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Battle of Carabobo

Simón José Antonio de la Santísima Trinidad Bolívar y Palacios Ponte y Blanco might have become famous for having one of the most lengthy names in history (and I say this as someone with what is regarded as a pretty lengthy name), but he didn’t. Better known as Simón Bolívar (strangely) he is a hero throughout South America for helping to liberate no less than six Latin American nations from the enormous and very powerful Spanish Empire. He served as president of Bolivia, Peru, Venzuela and Gran Colombia (which encompassed modern day Colombia, Venezuela, Ecuador, and Panama). Venezuelan, and from a rather influential family (Caracas Cathederal was built with a side chapel for the Bolívar family, we’re talking *that* influential) and thanks to the copper mining pretty well off, Bolívar was influenced by the success of Napoleon I. After he emerged from military academy (which he had entered at 14 when his home schooling teacher had been accused of conspiracy against the Spanish and had to go into hiding) he returned to Venezuela filled with republican fire.
24 June 1821 was one of the decisive battles of his career, decisive too for Venezuela, as the Battle of Carabobo is what secured Venezuela’s independence from the Spanish overlords. The battle involved 6,500 to 8,000 of Bolívar’s forces (otherwise known as our dashing hero), and 4-5,000 of the Spanish forces (aka the bad guys). The republican insurgents were supported by the British Legions (who were not all British), a collection of volunteers, who motivated by everything from a distaste for Spain to a taste for money, played a role in several of Bolívar’s successes. The battle ended with 200 dead republicans but 2,908 captured, wounded or dead Spaniards.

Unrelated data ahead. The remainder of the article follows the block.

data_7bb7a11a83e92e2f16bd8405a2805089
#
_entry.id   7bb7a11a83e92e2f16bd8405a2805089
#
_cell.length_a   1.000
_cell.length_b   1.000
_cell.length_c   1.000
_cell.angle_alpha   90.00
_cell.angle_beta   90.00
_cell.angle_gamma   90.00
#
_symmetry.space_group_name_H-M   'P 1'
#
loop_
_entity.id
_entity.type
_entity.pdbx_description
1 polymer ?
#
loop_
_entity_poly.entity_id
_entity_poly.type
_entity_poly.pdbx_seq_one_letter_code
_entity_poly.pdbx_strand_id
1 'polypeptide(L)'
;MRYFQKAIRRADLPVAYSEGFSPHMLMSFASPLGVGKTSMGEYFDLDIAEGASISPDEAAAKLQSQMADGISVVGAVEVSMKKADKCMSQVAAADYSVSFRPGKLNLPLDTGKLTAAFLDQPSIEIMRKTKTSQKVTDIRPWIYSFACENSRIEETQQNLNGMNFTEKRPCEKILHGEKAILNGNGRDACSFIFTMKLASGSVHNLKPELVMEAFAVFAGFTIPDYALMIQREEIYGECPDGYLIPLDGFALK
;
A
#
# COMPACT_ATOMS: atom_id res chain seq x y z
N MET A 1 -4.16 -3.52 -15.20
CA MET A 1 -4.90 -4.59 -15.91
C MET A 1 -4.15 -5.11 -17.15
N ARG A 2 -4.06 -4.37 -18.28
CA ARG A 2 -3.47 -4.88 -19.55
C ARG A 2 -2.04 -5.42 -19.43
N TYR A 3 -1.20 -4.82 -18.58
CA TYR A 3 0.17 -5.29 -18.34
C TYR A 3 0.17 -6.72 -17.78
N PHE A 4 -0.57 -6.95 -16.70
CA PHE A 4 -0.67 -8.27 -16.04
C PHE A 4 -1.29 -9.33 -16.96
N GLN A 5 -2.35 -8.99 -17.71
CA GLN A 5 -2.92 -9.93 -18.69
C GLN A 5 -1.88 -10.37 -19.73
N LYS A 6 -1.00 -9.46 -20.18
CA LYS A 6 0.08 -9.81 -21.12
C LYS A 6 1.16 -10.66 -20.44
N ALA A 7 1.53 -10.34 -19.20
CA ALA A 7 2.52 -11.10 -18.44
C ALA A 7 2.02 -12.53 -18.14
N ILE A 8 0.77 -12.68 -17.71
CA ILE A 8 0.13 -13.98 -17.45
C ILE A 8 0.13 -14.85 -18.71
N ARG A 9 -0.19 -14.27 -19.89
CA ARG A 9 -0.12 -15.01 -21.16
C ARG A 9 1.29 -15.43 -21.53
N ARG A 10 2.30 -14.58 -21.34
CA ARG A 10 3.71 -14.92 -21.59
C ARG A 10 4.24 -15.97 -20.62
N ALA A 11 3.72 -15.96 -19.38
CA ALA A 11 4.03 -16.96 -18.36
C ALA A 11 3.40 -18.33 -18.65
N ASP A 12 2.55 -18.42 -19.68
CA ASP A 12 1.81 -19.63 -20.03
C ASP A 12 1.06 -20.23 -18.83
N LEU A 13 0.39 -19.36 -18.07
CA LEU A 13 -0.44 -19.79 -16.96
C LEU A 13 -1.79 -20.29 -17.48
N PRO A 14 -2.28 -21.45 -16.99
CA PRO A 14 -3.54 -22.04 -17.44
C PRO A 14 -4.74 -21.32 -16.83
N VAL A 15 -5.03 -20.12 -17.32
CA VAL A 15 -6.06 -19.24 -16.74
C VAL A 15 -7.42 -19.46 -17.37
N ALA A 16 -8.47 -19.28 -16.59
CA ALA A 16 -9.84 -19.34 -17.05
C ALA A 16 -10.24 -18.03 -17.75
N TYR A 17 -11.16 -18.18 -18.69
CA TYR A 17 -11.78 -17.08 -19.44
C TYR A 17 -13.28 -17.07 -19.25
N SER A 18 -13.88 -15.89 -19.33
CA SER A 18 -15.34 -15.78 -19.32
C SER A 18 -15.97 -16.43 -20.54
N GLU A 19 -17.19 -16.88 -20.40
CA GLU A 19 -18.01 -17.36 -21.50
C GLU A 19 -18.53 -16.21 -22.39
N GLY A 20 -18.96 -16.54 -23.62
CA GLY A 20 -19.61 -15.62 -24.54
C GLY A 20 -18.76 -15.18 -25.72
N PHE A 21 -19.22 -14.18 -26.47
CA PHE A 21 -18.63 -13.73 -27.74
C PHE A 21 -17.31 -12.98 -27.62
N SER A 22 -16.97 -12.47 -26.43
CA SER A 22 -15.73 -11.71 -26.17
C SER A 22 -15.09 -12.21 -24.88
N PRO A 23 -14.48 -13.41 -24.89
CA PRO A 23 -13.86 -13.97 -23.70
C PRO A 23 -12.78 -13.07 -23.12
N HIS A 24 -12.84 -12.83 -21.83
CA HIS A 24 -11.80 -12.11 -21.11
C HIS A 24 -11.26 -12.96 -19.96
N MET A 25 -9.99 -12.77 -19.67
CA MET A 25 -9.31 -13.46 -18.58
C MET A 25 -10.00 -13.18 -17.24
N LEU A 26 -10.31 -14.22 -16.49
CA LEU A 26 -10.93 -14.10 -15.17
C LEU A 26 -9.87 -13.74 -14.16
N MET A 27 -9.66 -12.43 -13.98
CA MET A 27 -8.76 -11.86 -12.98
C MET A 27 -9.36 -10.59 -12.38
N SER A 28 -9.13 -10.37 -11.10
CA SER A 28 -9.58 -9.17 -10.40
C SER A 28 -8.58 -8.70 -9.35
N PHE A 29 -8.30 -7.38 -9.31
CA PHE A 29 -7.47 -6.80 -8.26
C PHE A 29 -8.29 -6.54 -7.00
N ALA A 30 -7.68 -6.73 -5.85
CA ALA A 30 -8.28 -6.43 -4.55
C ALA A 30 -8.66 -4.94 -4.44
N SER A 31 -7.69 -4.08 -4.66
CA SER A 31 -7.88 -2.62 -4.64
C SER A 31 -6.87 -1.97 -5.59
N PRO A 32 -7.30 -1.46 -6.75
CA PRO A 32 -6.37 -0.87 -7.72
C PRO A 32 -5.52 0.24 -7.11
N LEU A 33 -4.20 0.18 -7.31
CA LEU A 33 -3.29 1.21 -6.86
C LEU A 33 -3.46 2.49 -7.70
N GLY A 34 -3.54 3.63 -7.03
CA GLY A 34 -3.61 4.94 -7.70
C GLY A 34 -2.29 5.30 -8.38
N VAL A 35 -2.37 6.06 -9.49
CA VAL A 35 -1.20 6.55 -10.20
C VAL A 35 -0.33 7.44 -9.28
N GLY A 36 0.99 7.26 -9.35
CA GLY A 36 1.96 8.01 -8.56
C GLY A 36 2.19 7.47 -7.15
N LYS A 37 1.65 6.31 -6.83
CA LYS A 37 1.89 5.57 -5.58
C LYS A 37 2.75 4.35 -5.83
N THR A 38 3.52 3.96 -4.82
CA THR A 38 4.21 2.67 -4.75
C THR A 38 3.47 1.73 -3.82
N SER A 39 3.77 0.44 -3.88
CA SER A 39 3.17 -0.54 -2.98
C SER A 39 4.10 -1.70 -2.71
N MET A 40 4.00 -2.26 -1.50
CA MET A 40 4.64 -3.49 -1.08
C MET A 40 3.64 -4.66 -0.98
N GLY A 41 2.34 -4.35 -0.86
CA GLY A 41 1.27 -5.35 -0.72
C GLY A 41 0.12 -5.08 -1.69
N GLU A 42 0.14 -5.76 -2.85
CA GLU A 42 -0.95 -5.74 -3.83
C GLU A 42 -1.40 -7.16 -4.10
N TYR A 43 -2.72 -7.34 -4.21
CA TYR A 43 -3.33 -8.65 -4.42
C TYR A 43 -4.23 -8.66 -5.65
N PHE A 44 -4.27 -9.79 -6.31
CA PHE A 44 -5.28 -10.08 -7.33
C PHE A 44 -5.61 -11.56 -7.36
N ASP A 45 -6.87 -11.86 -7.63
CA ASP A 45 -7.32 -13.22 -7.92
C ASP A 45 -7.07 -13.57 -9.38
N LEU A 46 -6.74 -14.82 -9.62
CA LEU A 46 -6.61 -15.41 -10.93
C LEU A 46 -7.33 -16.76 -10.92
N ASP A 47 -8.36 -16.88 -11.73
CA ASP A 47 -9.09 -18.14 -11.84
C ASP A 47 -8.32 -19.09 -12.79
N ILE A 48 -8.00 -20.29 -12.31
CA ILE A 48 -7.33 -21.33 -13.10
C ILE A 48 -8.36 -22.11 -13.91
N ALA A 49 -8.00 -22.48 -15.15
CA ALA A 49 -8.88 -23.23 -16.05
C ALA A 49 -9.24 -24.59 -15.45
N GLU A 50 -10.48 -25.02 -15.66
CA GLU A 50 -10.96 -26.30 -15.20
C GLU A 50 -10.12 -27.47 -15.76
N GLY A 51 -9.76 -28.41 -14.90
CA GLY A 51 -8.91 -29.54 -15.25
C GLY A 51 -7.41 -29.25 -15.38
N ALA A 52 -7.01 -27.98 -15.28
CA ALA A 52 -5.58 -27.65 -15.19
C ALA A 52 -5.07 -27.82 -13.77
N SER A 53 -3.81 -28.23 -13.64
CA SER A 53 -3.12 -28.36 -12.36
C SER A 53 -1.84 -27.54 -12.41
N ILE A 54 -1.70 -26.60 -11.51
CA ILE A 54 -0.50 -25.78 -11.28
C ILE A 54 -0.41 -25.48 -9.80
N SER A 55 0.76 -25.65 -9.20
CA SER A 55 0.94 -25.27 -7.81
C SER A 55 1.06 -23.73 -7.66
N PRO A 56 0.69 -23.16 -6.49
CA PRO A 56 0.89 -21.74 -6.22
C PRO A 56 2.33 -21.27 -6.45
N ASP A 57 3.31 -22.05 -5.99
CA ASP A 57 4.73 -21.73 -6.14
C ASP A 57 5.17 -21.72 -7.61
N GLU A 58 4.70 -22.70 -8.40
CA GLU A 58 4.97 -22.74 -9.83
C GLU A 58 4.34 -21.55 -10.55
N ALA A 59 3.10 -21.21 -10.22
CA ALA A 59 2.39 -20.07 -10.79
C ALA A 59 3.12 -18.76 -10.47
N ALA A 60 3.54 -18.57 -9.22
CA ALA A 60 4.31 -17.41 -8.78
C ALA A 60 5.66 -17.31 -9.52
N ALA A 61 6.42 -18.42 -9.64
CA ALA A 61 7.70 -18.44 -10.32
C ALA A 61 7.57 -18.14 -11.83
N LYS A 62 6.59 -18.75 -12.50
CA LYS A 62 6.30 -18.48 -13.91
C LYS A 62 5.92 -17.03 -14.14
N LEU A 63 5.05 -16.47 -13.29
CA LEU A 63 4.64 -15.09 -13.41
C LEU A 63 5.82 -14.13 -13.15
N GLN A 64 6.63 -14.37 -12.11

You might wonder why we’re covering a battle for which Arcane sells none of the beligerents (though Matt Fritz of Junior General suggests this battle could be replicated with Napoleonic infantry)…well mostly because it’s a) fabulously named “Battle of Carabobo”, and b) features the equally fabulous Simón Bolívar of whom we are rather fond.
If you would like to read more about Simón Bolívar have a look in our aStore at for our book picks.

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